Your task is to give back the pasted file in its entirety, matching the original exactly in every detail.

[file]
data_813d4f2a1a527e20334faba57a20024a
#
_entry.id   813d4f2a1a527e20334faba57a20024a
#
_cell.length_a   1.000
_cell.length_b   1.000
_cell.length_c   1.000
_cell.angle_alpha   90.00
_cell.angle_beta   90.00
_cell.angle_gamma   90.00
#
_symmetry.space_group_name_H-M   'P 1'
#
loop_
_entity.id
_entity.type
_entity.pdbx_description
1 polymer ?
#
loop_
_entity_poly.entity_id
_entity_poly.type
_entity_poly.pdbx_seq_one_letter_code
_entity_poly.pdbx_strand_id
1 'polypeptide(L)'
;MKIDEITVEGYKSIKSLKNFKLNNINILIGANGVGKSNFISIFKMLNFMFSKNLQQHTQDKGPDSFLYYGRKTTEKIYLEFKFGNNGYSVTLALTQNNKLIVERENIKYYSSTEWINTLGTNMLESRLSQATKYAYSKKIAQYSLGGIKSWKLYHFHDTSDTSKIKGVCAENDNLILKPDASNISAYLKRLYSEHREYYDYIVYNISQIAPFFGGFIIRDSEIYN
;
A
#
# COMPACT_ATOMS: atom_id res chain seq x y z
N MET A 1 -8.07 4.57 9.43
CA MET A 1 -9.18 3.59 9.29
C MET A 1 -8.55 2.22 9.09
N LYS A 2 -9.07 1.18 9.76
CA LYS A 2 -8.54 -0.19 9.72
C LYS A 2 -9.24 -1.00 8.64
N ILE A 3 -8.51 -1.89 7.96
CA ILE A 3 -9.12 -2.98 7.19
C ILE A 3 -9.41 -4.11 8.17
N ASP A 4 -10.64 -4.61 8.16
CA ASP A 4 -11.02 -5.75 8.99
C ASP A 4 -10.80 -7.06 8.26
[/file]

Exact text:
data_813d4f2a1a527e20334faba57a20024a
#
_entry.id   813d4f2a1a527e20334faba57a20024a
#
_cell.length_a   1.000
_cell.length_b   1.000
_cell.length_c   1.000
_cell.angle_alpha   90.00
_cell.angle_beta   90.00
_cell.angle_gamma   90.00
#
_symmetry.space_group_name_H-M   'P 1'
#
loop_
_entity.id
_entity.type
_entity.pdbx_description
1 polymer ?
#
loop_
_entity_poly.entity_id
_entity_poly.type
_entity_poly.pdbx_seq_one_letter_code
_entity_poly.pdbx_strand_id
1 'polypeptide(L)'
;MKIDEITVEGYKSIKSLKNFKLNNINILIGANGVGKSNFISIFKMLNFMFSKNLQQHTQDKGPDSFLYYGRKTTEKIYLEFKFGNNGYSVTLALTQNNKLIVERENIKYYSSTEWINTLGTNMLESRLSQATKYAYSKKIAQYSLGGIKSWKLYHFHDTSDTSKIKGVCAENDNLILKPDASNISAYLKRLYSEHREYYDYIVYNISQIAPFFGGFIIRDSEIYN
;
A
#
# COMPACT_ATOMS: atom_id res chain seq x y z
N MET A 1 -8.07 4.57 9.43
CA MET A 1 -9.18 3.59 9.29
C MET A 1 -8.55 2.22 9.09
N LYS A 2 -9.07 1.18 9.76
CA LYS A 2 -8.54 -0.19 9.72
C LYS A 2 -9.24 -1.00 8.64
N ILE A 3 -8.51 -1.89 7.96
CA ILE A 3 -9.12 -2.98 7.19
C ILE A 3 -9.41 -4.11 8.17
N ASP A 4 -10.64 -4.61 8.16
CA ASP A 4 -11.02 -5.75 8.99
C ASP A 4 -10.80 -7.06 8.26